Chronic sleep deprivation—which can involve staying up late, and waking up early for work or school—has become a way of life for both kids and adults, especially with the increasing use of phones and tablets late into the night.
But this social jet lag poses some serious health and mental health risks: new research finds that for teenagers, even a short period of sleep restriction could, over the long-term, raise their risk for depression and addiction.
University of Pittsburgh’s Peter Franzen and Erika Forbes invited 35 participants, aged 11.5–15 years, into a sleep lab for two nights. Half the participants slept for 10 hours, while the other half slept only four hours. A week later, they came back to the lab for another two nights and adopted the opposite sleep schedule from their initial visit.
Each time they visited the lab, the participants underwent brain scans while playing a game that involved receiving monetary rewards of $10 and $1. At the end of each visit, the teens answered questions that measured their emotional functioning, as well as depression symptoms.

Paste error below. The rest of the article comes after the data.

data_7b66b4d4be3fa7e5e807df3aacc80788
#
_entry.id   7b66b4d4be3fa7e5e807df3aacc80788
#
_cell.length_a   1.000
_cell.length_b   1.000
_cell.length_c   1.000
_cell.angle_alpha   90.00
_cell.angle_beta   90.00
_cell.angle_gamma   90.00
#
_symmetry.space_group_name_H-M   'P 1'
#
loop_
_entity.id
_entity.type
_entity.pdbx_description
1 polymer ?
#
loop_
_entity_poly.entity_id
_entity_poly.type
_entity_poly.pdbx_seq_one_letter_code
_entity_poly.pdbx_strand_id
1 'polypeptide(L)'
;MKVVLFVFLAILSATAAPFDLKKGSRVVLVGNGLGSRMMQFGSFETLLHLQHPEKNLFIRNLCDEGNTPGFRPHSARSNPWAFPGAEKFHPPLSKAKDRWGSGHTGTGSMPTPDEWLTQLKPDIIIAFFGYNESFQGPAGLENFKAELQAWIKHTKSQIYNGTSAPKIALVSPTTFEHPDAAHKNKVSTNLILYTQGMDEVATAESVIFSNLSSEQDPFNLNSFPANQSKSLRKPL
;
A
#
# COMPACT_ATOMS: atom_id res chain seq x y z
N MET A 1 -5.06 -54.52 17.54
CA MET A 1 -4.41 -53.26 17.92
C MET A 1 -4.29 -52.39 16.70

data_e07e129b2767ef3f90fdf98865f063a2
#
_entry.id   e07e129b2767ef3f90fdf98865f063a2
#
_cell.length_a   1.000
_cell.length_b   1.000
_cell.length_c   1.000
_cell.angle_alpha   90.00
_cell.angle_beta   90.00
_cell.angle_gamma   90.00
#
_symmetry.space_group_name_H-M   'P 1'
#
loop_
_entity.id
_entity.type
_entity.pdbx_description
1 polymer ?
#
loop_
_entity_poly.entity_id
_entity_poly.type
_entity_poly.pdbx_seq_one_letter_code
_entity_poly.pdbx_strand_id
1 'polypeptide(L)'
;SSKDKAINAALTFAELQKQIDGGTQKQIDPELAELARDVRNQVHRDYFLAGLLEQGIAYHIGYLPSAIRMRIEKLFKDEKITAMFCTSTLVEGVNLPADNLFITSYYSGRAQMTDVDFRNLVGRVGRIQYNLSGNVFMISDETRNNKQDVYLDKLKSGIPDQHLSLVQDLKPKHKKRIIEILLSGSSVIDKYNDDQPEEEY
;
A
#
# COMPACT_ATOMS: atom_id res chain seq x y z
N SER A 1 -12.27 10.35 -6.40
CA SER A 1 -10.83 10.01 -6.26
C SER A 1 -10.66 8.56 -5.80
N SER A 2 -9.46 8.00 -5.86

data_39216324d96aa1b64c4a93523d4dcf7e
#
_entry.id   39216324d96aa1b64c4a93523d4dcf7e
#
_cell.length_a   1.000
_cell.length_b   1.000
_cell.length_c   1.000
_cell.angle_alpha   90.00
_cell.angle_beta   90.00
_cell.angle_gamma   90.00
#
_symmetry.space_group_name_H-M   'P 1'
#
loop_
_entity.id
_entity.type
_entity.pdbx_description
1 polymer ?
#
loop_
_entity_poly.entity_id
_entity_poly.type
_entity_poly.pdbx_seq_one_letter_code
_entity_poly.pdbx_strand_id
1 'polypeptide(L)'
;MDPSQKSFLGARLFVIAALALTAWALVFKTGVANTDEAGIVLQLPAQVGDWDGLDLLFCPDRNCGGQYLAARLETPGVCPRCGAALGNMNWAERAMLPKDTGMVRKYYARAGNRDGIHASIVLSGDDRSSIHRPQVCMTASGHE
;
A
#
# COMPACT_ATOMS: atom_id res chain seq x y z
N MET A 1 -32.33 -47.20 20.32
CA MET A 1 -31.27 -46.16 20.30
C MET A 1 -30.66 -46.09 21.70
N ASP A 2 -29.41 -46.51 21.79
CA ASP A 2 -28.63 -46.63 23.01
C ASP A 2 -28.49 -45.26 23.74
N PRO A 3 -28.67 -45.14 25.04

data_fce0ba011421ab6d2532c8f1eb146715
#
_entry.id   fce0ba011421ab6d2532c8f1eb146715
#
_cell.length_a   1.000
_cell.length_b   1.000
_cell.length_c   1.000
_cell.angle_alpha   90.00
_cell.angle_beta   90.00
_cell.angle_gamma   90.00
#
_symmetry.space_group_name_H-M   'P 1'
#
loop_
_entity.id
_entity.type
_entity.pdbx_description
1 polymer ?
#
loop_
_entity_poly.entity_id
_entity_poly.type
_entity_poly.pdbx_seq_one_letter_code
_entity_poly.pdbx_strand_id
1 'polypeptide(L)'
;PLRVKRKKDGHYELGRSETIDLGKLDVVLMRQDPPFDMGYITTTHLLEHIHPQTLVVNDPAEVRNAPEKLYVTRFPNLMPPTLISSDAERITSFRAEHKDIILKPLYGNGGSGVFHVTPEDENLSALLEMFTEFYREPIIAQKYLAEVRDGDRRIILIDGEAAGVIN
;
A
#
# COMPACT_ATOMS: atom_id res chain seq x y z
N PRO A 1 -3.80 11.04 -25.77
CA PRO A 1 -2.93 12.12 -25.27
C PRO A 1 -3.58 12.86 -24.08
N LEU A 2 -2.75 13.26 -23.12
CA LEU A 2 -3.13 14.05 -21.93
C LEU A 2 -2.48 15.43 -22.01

The researchers found that sleep deprivation affected the putamen, an area of the brain that plays a role in goal-based movements and learning from rewards. When participants were sleep-deprived and the reward in the game they played was larger, the putamen was less responsive. In the rested condition, the brain region didn’t show any difference between high and low-reward conditions.
Franzen and Forbes also found connections between sleep restriction and mood: after a night of restricted sleep, the participants who experienced less activation in the putamen also reported more symptoms of depression.
This is consistent with findings from a large literature of studies on depression and reward circuitry, that depression is characterized by less activity in the brain’s reward system. The results suggest that sleep deprivation in the tween and teen years may interfere with how the brain processes rewards, which could disrupt mood and put a person at risk of depression, as well as risk-taking behavior and addiction.
This article has been republished from materials provided by American College of Neuropsychopharmacology. Note: material may have been edited for length and content. For further information, please contact the cited source.